- Contact the Army. File a Freedom of Information Act form with the FBI. Find out if Golden was discharged honorably? Did he comport himself well as a soldier and representative of America? Was he consorting with unsavory women even then, outside of his wife’s watchful eye?
And that’s just off the top of my head.
The Big Picture
Now, I’m not asking these questions out of some simple thirst for gossipy tidbits about a fallen brother and murdered sister. The bigger questions I really want answers to is how could a young man like this slip through a Bible College’s close-knit community without raising flags? How could he pass muster in the military without raising eyebrows? How could he slip into ministerial ranks, gain credentials, and be ordained with the laying on of hands without anybody delving into what really makes him tick? Golden was not some post middle-aged, lapsed, cynical minister feeding insecurities with sex. He was a young man already deep into a sexual addiction cycle with rage issues.
The Big Problem
There’s a problem with our churches sending folks into ministry too lightly, perhaps. A Bible College degree does not earn you a place in a pulpit, though many think it should. But I do not know of a single peer of mine from my bible college days who was denied credentials when they applied. Sure, there may have been some, but for the most part, my experience has been that if you show up with an A/G bible college degree in hand, if you know the right answers, and if you have a pastor backing you, you’re in.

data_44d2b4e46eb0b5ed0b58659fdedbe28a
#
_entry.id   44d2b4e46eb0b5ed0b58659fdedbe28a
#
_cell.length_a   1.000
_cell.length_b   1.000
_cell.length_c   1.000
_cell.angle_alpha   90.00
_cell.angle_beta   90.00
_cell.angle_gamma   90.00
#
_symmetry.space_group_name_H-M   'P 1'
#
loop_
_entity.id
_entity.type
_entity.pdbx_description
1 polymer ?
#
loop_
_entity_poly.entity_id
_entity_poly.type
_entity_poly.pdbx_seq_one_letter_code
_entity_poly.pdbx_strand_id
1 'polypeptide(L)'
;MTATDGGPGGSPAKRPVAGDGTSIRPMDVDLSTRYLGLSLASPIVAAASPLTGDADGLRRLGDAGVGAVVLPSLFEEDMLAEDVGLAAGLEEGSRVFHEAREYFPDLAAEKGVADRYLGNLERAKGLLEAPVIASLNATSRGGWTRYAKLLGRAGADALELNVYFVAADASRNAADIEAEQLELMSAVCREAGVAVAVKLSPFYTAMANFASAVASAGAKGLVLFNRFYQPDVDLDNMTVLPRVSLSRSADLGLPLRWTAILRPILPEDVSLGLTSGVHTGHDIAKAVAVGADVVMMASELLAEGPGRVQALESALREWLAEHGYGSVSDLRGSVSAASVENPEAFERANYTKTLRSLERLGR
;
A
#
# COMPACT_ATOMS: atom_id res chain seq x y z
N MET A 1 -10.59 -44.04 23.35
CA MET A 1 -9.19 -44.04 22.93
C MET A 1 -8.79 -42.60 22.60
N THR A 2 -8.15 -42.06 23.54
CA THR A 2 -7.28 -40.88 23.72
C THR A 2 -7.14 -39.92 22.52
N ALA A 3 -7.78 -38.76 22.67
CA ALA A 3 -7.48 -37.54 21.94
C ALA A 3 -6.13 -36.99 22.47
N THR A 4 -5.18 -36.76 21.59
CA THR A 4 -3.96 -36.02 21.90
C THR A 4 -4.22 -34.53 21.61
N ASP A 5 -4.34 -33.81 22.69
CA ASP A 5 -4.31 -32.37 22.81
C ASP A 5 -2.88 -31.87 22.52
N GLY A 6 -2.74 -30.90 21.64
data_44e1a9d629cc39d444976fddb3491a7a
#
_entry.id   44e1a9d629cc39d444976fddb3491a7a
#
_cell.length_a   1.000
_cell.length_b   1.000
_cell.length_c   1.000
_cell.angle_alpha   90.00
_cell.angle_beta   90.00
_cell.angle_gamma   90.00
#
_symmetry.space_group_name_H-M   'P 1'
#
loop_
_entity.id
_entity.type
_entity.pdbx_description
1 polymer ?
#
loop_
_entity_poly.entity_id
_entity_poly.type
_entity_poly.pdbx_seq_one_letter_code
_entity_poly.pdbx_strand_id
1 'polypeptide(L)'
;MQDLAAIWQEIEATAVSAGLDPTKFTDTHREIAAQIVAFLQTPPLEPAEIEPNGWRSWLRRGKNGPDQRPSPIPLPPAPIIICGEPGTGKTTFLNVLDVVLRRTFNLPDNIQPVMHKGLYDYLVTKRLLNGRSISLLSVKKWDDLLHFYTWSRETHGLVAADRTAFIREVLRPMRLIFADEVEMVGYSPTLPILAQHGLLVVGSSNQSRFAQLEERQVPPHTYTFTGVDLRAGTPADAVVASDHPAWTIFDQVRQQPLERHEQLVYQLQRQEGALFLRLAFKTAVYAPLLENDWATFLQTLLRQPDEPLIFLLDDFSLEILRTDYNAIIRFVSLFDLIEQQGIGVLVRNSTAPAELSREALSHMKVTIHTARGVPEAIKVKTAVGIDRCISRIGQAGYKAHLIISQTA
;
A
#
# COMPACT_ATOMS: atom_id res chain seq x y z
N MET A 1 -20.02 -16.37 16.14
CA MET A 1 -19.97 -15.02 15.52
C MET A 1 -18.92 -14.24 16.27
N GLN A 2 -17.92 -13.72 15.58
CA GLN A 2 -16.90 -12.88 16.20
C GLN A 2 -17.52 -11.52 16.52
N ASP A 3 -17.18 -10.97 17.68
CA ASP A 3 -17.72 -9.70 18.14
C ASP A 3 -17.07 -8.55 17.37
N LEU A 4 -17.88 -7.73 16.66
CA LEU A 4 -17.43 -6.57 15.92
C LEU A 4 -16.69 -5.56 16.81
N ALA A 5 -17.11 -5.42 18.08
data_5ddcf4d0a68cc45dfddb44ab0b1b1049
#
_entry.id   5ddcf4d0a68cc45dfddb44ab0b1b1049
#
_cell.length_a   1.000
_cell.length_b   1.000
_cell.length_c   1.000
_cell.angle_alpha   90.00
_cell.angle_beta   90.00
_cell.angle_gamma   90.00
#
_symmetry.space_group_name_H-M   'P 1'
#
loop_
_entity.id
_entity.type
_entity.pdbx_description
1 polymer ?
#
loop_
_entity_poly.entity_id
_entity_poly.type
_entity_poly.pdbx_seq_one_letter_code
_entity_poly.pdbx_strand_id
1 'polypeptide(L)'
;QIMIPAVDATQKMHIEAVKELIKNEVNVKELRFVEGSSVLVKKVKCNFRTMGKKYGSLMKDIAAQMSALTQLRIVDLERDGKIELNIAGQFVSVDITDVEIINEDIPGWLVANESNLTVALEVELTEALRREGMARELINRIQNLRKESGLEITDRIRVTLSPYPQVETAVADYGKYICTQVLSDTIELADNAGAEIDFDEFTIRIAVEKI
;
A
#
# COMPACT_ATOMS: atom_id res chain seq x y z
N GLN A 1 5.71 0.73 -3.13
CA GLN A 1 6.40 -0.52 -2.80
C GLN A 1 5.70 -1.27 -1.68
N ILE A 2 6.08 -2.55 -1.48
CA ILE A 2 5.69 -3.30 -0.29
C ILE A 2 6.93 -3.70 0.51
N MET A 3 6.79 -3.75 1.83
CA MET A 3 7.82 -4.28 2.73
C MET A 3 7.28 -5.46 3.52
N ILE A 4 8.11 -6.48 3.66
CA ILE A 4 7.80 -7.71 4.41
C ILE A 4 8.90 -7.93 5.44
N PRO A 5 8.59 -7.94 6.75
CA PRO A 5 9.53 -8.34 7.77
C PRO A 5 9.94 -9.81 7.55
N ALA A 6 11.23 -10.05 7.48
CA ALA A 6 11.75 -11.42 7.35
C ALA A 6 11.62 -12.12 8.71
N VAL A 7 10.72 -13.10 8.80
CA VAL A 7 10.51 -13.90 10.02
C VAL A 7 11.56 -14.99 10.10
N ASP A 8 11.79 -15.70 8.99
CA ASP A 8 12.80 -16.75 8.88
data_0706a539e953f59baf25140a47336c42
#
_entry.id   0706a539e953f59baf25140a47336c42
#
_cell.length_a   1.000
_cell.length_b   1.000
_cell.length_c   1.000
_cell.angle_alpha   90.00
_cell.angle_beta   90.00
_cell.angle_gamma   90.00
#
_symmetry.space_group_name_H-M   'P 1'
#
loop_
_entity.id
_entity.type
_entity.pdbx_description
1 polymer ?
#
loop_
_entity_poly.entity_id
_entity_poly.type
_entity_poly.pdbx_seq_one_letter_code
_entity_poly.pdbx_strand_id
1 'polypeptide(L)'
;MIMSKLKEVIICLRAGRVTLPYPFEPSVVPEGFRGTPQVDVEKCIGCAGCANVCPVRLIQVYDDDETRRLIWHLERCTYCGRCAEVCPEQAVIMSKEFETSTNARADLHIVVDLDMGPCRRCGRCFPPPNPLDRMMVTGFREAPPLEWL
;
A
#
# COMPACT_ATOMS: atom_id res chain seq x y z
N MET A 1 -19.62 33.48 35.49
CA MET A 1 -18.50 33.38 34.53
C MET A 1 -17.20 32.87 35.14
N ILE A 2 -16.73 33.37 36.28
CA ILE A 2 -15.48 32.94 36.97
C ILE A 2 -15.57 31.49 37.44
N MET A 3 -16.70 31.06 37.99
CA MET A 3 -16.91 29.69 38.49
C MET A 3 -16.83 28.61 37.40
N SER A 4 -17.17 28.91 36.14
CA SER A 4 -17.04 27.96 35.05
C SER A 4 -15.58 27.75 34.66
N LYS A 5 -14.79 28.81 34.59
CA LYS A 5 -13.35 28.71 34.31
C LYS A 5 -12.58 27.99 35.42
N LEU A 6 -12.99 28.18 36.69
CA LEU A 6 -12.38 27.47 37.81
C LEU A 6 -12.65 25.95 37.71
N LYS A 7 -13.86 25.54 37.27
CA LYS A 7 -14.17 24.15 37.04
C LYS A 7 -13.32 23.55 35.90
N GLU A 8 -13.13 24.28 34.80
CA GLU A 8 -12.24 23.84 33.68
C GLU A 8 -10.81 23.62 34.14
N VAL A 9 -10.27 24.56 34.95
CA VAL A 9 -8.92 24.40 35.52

The problem was articulated succinctly by poster, “Alpha Female,” on the Savannah Now message board forum linked to this news item. She said: “The worst people worm into leadership positions with frightening frequently.”
But there’s one area in A/G ministry where that is simply not the case. The applicants are carefully screened over a period of several months. Applicants must provide multiple references, both friends, family, and professional. Each reference is contacted and asked several probing questions, and confidentiality is assured. Each applicant is interviewed several times, at home and in the office. And if the applicant has a spouse and children, they are interviewed both together and individually by professionals trained to spelunk the caves of applicant’s souls. Each phone call and interview is transcribed (I used to transcribe them), folders are filed, references are followed up again with phone calls for clarification. Criminal backgrounds are checked. Yet more difficult questions are asked. Questions like: “How is your sex life with your spouse?” And “How frequently do you have sex?” And “Have you ever had sex with anyone other than your spouse?” Applicants and their family members fill out a battery of psychological tests. The tests are professionally administered, graded, and evaluated. The tests lead to more questions, and more clarifications. And all of it leads up to a recommendation to the committee that makes a final decision. And even then, the questions don’t end. The committee members get their shot too: “How do you know you are called to ministry?” And, “Describe your calling, and tell us when you first sensed you had a call.” And, “How have your gifts for ministry been confirmed?” And, “If we turned you down, what would you do?”
In this one area, the Assemblies of God goes to Herculean ends to accept only the healthiest, most stable, most obviously called and gifted applicants with clear integrity, and gifted for ministry. They must have a history, they must be transparent, and they must be unflinching in their willingness to submit to examination for suitability to the task.
I am talking about the Assemblies of God World Missions sending agency (formerly, the Assemblies of God Department of Foreign Missions).